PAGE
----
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Browsing Sunday Homily

MAY 10, 2020 - FIFTH SUNDAY OF EASTER

5th. SUNDAY EASTER (A) 

(God=s Household 1) 

 

In this morning=s 1st. Reading, St. Luke continues to describes life in the early Christian Community. All things were held in common. Those who had property or possessions sold them and the proceeds were distributed, usually in the form of food,  according to the needs of individual members. (Acts. 2:44-45). 

It would seem from this passage  that the distribution of food took place on a daily basis. But there was a problem. The Hellenists complain against the Hebrews that, when it came to the distribution of food, their widows were being neglected. The Hellenists are Greek-speaking Jewish converts, who grew up outside of Israel but later   immigrated  to Israel. (cf. 9:29).   Many pious Jewish converts  came back in old age to Israel in order to die, be buried and await the resurrection in the Holy Land. The Hebrews are Aramaic speaking Jewish converts who had lived all their lives in Israel.  

St. Luke doesn't mention the cause of the complaint. Whatever the cause of the complaint – whether it was prejudice or scarcity of food – the community reached a very practical solution. Seven men were chosen to overlook the distribution of food. It is interesting to note that the 7 men chosen all have Greek names. By choosing Greek-speaking members, the community is assuring the Hellenistic widows that they will no longer be neglected.  

One cannot but admire the Holy Spirit  inspired and practical way in which the community solved the problem. Let's keep the example of these early Christians in mind when we have  to solve important  problems in our lives. First, we invoke the Holy Spirit. Then we make our decision with the good of our family or our parish family in mind. 

 

2nd Reading -- IPet. 2:4-10 

In the  2nd Reading, St. Peter exhorts the Early Christians to come to Christ, the living stone, rejected by his own people, but chosen by God to become the corner stone of the whole building. (v. 4). From the content it would seem that the majority of the community to which the Letter is addressed are Gentile converts. St. Peter describes them as called by God to glorify the One, who led them out of the  darkness of paganism  into the wonderful light of Christ. (v. 14).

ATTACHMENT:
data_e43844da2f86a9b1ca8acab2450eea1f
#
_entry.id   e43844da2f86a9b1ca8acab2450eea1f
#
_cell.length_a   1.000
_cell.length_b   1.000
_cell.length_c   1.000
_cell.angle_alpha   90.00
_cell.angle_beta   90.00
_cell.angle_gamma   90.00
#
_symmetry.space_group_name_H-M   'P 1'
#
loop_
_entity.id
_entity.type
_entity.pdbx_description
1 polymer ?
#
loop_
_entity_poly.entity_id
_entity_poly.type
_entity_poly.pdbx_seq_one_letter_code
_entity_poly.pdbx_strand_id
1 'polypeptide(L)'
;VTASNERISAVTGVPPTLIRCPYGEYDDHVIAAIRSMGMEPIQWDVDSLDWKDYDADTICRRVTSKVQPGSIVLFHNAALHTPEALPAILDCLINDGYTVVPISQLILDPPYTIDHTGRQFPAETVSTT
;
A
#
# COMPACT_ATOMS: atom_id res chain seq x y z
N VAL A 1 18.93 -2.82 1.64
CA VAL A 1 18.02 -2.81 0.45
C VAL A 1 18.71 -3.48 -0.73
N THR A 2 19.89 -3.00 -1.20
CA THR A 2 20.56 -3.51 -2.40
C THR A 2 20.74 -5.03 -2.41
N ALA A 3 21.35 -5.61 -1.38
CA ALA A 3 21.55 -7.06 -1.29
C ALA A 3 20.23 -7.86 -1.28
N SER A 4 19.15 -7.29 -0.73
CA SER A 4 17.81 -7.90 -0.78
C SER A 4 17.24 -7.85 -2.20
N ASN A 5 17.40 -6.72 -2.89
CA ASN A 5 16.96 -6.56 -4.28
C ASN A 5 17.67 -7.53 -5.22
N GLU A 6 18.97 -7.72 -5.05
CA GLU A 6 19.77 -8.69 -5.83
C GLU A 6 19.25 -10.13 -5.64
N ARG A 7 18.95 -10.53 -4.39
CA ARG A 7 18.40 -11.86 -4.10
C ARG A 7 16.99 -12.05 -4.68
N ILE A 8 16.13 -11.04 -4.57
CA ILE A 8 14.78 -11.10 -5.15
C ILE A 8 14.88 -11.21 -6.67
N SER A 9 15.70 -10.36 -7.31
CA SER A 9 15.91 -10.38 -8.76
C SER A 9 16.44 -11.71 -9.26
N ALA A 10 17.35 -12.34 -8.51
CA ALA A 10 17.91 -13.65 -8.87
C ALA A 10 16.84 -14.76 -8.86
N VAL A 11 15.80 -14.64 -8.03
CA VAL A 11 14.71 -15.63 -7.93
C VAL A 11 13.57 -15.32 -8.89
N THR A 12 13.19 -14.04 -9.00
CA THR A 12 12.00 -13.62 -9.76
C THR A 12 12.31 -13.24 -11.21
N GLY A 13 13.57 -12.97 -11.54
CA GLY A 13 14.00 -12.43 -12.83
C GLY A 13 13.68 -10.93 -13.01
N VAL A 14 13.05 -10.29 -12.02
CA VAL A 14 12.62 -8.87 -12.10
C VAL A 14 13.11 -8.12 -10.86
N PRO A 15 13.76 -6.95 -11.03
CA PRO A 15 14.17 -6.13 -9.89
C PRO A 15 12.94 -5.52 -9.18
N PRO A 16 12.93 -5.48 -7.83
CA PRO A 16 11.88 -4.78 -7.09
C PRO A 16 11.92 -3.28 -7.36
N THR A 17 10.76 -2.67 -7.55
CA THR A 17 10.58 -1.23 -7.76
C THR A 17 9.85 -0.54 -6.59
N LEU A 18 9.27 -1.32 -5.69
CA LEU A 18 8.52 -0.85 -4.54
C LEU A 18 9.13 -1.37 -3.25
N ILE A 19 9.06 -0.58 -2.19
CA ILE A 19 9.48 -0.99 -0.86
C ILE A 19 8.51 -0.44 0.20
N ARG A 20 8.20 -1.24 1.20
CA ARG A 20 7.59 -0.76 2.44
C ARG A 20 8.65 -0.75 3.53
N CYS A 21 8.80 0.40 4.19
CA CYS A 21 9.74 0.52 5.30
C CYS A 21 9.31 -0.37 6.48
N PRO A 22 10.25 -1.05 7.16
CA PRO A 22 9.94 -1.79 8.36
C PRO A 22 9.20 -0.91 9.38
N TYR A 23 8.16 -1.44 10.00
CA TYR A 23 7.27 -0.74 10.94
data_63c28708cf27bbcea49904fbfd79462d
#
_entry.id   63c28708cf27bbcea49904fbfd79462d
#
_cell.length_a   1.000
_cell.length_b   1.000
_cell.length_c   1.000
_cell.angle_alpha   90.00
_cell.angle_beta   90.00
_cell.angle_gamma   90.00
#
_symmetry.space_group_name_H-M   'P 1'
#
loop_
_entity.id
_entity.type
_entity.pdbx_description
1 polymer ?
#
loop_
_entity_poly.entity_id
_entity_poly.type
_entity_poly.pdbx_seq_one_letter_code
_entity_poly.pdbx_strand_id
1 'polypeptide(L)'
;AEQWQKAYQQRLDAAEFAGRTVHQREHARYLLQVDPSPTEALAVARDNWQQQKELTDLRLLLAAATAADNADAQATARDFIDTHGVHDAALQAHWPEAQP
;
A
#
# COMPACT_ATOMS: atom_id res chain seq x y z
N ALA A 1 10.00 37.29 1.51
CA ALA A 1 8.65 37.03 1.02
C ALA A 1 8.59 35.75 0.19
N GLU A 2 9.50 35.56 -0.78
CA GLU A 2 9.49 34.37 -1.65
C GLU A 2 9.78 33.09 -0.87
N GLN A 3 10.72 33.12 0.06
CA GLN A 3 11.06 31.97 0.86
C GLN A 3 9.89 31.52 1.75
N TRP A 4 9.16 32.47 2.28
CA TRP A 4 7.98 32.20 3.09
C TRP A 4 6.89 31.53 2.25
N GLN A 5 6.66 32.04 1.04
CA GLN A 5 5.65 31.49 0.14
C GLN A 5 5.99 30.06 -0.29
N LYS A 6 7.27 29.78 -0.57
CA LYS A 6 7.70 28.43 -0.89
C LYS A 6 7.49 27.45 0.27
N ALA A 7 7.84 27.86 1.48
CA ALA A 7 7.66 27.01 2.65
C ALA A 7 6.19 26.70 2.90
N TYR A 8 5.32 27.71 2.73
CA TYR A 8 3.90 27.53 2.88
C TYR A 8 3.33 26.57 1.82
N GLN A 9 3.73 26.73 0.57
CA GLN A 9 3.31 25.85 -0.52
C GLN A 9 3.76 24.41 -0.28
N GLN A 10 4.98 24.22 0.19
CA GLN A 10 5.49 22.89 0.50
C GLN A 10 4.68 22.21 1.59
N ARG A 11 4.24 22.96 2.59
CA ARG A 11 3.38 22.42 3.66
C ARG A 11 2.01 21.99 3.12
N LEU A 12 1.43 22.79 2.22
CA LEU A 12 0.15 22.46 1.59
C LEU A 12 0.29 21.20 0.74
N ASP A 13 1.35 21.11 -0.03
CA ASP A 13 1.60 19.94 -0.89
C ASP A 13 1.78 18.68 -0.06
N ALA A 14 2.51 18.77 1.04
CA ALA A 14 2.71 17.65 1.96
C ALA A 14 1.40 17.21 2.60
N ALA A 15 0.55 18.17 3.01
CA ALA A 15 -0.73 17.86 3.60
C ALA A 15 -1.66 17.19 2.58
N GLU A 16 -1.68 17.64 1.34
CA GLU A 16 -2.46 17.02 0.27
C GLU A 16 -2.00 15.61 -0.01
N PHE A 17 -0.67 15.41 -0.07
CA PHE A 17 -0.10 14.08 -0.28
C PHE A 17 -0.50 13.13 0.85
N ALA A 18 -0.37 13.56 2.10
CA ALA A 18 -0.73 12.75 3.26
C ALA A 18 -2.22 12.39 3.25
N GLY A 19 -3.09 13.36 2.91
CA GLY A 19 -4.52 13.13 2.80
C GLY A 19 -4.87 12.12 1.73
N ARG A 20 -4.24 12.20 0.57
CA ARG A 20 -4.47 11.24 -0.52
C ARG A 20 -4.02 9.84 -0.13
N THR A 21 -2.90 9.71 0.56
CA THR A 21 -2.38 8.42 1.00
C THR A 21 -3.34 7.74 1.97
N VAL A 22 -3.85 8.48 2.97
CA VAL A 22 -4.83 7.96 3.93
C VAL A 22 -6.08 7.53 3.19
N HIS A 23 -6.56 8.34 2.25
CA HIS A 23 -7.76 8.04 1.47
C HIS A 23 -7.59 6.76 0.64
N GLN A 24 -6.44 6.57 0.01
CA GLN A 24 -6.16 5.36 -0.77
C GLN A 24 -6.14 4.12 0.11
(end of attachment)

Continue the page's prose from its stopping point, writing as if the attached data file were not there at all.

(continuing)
From being a “no people” deprived of God’s mercy, they have now become the people of God . The quotation in v. 7  is taken from Psalm 118:22: “The stone which the builders rejected has become the corner stone”.  

The Psalm originally described Israel as a stone rejected by the mighty empires all around it but nevertheless destined by God to become the corner stone of His Messianic people. The author applies the  Psalm to Christ. (Lk. 20:17). Though He was rejected by his own people, Christ was destined by God to become the foundation stone of the new “spiritual house” -- the Church. The Glorified Christ is the cornerstone of this spiritual building. (Is. 28:16) 

Christians are living stones, joined to the Glorified Christ and to each other, through the power of the Holy Spirit, to make up “the new household of God”. (cf. 4:17).  

V. 9 -- “A Chosen Race..” 

In v. 9 -- St. Peter describes the Early Christians as “a chosen race, a royal priesthood, a holy nation, a people that God calls his own”. In the Old Testament, these 4 titles were used to describe Israel. (Ex. 19:6, Is. 61:6, Rev. 1:6, 20:6).  

St. Peter now applies them to the “new household of God” -- the Christian community. Just as Israel was holy, chosen and loved by God (Deut. 7:6-9), so also God’s  new household, made up of us Christians,  is holy, chosen and loved by Him. God’s new household is “a chosen race” --   it has been specially chosen by God. (cf. Is. 43:20-21),  

As members of God’s new household, Christians are “a royal priesthood”,  called to worship & serve God in Christ Jesus. (cf. Is. 43:20-21). In virtue of their baptism into Christ’s death & Resurrection, they are “a holy nation --   a people that God claims as His own”. (cf. Mal. 3:17).